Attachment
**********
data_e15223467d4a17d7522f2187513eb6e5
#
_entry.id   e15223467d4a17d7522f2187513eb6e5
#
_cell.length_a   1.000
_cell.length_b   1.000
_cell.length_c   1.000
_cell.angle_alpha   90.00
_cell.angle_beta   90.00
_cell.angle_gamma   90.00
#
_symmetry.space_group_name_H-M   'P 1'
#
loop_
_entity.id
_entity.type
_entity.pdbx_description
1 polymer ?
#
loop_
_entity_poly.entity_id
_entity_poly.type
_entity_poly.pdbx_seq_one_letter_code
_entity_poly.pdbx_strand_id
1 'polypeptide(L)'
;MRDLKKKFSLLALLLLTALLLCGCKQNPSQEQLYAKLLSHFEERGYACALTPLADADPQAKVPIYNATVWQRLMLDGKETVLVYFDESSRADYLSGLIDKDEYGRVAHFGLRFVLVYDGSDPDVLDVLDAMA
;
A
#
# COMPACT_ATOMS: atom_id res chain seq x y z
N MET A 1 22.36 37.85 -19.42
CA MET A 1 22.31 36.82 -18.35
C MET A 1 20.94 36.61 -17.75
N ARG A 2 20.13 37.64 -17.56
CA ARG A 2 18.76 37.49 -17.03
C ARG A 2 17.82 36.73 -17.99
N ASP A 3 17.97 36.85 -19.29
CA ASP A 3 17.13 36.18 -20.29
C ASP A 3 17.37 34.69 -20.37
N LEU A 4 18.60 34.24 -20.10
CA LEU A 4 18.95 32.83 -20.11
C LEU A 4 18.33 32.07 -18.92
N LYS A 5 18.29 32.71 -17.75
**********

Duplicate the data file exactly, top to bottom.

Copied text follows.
data_e15223467d4a17d7522f2187513eb6e5
#
_entry.id   e15223467d4a17d7522f2187513eb6e5
#
_cell.length_a   1.000
_cell.length_b   1.000
_cell.length_c   1.000
_cell.angle_alpha   90.00
_cell.angle_beta   90.00
_cell.angle_gamma   90.00
#
_symmetry.space_group_name_H-M   'P 1'
#
loop_
_entity.id
_entity.type
_entity.pdbx_description
1 polymer ?
#
loop_
_entity_poly.entity_id
_entity_poly.type
_entity_poly.pdbx_seq_one_letter_code
_entity_poly.pdbx_strand_id
1 'polypeptide(L)'
;MRDLKKKFSLLALLLLTALLLCGCKQNPSQEQLYAKLLSHFEERGYACALTPLADADPQAKVPIYNATVWQRLMLDGKETVLVYFDESSRADYLSGLIDKDEYGRVAHFGLRFVLVYDGSDPDVLDVLDAMA
;
A
#
# COMPACT_ATOMS: atom_id res chain seq x y z
N MET A 1 22.36 37.85 -19.42
CA MET A 1 22.31 36.82 -18.35
C MET A 1 20.94 36.61 -17.75
N ARG A 2 20.13 37.64 -17.56
CA ARG A 2 18.76 37.49 -17.03
C ARG A 2 17.82 36.73 -17.99
N ASP A 3 17.97 36.85 -19.29
CA ASP A 3 17.13 36.18 -20.29
C ASP A 3 17.37 34.69 -20.37
N LEU A 4 18.60 34.24 -20.10
CA LEU A 4 18.95 32.83 -20.11
C LEU A 4 18.33 32.07 -18.92
N LYS A 5 18.29 32.71 -17.75